Rachel Kleinfeld, CEO and co-founder of the Truman National Security Project, a body often cited by the Obama campaign on foreign policy, said the new political leadership often had less flexibility than the dictators before them.
"Is that difficult for the US? Yes, of course. But it would be a mistake to simply look at what is happening and decide we should go back to supporting autocrats," she said.
The popular image of the United States in the Middle East stands in stark contrast to the way Americans view themselves.
Western talk of democracy and human rights is often seen hollow, with Washington and Europe only abandoning autocratic leaders when their fate was already sealed and continuing to back governments such as Bahrain still accused of repression.
"The simple truth is that the American people are never going to understand the region because they never ask the right question - which is what it feels like to be on the receiving end of American power," says Rosemary Hollis, a professor of Middle Eastern studies at London's City University.
Whoever wins the White House in November will face a string of challenges across the region.
As it faces down Iran over its nuclear program, while backing rebels in Syria and governments in the Gulf, Washington risks being drawn ever deeper into the historic Sunni-Shi'ite sectarian divide within Islam.
Already having to face up to its dwindling influence over Iraq, it must broker its exit from Afghanistan and try to keep nuclear armed Pakistan from chaos.
Then, there are relations with its two key regional allies, Israel and Saudi Arabia, both troublesome in different ways.
Israel is threatening military action against Iran over its nuclear program, and U.S. officials fear Americans would feel the consequences if Israel does attack.
The Israeli-Palestinian conflict remains deadlocked, and Obama's rival for the presidency, Republican Mitt Romney, indicated in comments earlier this year and made public this month that he sees little chance of any change there.
Saudi Arabia might be a key oil producer and occasionally invaluable ally, but analysts say some rich Saudis, if not the government itself, have long funded and fueled Islamist and Salifist extremism and perhaps also Sunni-Shi'ite tension.
Activists of Islamic groups protest against an anti-Muslim film near the US embassy in Vienna, Austria on Saturday. (AP Photo/Ronald Zak) (AP Photo/Fareed Khan)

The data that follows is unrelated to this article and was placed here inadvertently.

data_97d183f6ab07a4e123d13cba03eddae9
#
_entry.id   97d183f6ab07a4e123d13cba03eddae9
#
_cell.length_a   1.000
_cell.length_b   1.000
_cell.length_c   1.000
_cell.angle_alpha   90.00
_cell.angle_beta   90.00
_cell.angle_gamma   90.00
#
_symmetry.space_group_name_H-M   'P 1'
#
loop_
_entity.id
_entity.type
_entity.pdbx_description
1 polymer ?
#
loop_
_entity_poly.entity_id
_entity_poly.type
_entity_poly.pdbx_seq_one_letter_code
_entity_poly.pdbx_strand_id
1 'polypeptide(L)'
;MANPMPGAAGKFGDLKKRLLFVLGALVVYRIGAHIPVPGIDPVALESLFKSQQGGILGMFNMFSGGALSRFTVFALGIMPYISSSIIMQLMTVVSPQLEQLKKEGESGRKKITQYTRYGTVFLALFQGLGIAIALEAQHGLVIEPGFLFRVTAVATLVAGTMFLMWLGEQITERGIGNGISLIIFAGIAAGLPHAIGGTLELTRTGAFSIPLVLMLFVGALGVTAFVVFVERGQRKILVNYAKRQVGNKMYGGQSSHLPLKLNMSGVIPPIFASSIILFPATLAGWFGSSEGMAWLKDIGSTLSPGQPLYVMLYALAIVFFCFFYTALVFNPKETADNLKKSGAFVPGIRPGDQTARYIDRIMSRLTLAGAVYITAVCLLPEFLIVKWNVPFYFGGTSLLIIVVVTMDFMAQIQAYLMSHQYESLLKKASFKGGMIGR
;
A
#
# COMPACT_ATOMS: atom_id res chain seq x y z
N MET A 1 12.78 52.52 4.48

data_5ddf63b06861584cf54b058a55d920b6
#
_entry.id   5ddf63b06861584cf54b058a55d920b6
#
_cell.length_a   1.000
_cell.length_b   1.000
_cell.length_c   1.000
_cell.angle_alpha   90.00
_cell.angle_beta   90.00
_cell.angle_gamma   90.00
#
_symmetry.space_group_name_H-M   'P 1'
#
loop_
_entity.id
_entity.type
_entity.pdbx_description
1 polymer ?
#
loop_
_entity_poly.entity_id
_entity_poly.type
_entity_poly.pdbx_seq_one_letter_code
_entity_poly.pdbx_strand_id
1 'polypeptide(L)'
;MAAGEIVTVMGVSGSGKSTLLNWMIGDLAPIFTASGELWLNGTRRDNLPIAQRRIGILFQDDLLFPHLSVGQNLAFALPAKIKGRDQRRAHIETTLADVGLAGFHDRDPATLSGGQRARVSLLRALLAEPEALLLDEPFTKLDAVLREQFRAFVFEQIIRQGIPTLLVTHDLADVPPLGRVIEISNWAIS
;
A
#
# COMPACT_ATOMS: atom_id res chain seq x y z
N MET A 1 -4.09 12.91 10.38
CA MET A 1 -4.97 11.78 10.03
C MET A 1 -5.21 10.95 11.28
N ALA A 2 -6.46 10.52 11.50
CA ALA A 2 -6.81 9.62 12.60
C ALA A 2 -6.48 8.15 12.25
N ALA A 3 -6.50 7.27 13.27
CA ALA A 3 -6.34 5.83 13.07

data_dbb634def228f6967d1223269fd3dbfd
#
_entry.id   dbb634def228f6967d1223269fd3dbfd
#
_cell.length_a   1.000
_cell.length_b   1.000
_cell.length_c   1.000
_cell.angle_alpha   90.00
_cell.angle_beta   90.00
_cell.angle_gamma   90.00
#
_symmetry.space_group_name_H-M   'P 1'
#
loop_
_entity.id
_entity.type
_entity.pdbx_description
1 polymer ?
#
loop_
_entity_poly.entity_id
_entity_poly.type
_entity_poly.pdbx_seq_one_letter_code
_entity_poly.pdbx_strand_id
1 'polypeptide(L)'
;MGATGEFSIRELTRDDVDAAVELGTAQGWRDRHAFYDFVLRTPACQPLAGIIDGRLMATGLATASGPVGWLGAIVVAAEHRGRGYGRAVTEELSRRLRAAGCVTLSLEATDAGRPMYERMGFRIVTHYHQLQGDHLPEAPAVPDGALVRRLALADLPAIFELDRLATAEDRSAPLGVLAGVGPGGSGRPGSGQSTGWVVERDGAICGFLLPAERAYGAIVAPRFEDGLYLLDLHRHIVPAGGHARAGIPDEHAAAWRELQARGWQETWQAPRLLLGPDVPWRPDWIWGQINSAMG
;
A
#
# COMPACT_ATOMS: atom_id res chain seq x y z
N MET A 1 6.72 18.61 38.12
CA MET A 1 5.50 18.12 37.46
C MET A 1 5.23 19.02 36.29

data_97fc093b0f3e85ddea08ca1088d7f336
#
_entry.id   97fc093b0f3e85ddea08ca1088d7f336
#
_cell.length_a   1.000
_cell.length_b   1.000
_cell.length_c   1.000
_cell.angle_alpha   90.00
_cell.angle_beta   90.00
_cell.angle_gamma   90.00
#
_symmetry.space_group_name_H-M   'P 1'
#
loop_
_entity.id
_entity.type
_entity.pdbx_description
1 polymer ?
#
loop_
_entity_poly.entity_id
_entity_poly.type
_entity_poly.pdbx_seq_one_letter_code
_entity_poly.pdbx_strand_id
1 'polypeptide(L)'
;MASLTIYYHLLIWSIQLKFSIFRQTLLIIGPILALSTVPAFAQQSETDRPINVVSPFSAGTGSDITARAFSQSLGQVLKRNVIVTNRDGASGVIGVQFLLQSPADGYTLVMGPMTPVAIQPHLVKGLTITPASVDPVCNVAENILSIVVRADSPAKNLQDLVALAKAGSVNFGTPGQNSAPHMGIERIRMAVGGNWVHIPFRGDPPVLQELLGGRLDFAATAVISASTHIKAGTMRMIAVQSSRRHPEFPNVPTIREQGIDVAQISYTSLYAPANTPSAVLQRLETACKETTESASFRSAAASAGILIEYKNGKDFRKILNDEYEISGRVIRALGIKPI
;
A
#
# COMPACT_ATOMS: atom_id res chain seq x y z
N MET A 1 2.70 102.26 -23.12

Said Sadek, professor of politics at the American University in Cairo, said people in the Middle East still prefer Obama to the alternative. "He is seen as the only president to ever really reach out to the Middle East. But (it) is a difficult place," he said. "The countries that have gone through revolutions were always going to be unstable. ... You could have perhaps 5 to 15 years of instability."
While many Americans would like nothing more than to turn their backs on the region, Obama made clear this week he does not see that as an option: "The one thing we can't do is withdraw from the region," he said. "The United States continues to be the one indispensable nation."
(The writer is Reuters' Political Risk Correspondent)
The latest newspaper views on the West's crisis with the Muslim world
America’s Inevitable Retreat From the Middle East, NYT
Pankaj Mishra, the Indian novelist and essayist, says "the drama of waning American power is being re-enacted in the Middle East and South Asia after two futile wars and the collapse or weakening of pro-American regimes.
Muslim Rage & The Last Gasp of Islamic Hate, Newsweek
The Newsweek cover story which sparked debate and anger. (AP Photo/Fareed Khan)
Ayaan Hirsi Ali's cover story for the magazine sparked controversy and #MuslimRage became a trending topic on Twitter last week. "The Muslim men and women (and yes, there are plenty of women) who support—whether actively or passively—the idea that blasphemers deserve to suffer punishment are not a fringe group. On the contrary, they represent the mainstream of contemporary Islam," wrote Ali.
Muslim Rage and the Lost Dignity of the West, The American Spectator
Roger Kaplan's dissenting opinion on Ayaan Hirsi Ali's cover story for Newsweek. "The cause is not us, but them," writes Kaplan about the "clash" between Muslim nations and the West. "There will always be some film or cartoon or what not circulating somewhere that a self-righteous and self-appointed guardian of the truth will find offensive."
Muslim rage: why they won’t calm down, The Economist
The world's best know conservative magazine warns against simplistic explanations of 'Muslim rage' It says "outbursts of rage can also be stirred by political grandstanding and mischievous politicians preying on an ill-informed and aggrieved populace."
Washington's role amid the Mideast struggle for power, Washington Post
The newspaper takes a less grim view of the protests. "The protests should be seen not as a popular uprising against an obscene but obscure film, or as a rejection of the United States, but as part of a struggle for power in Egypt, Libya, Tunisia and other countries where the old autocratic political order has been demolished," it says.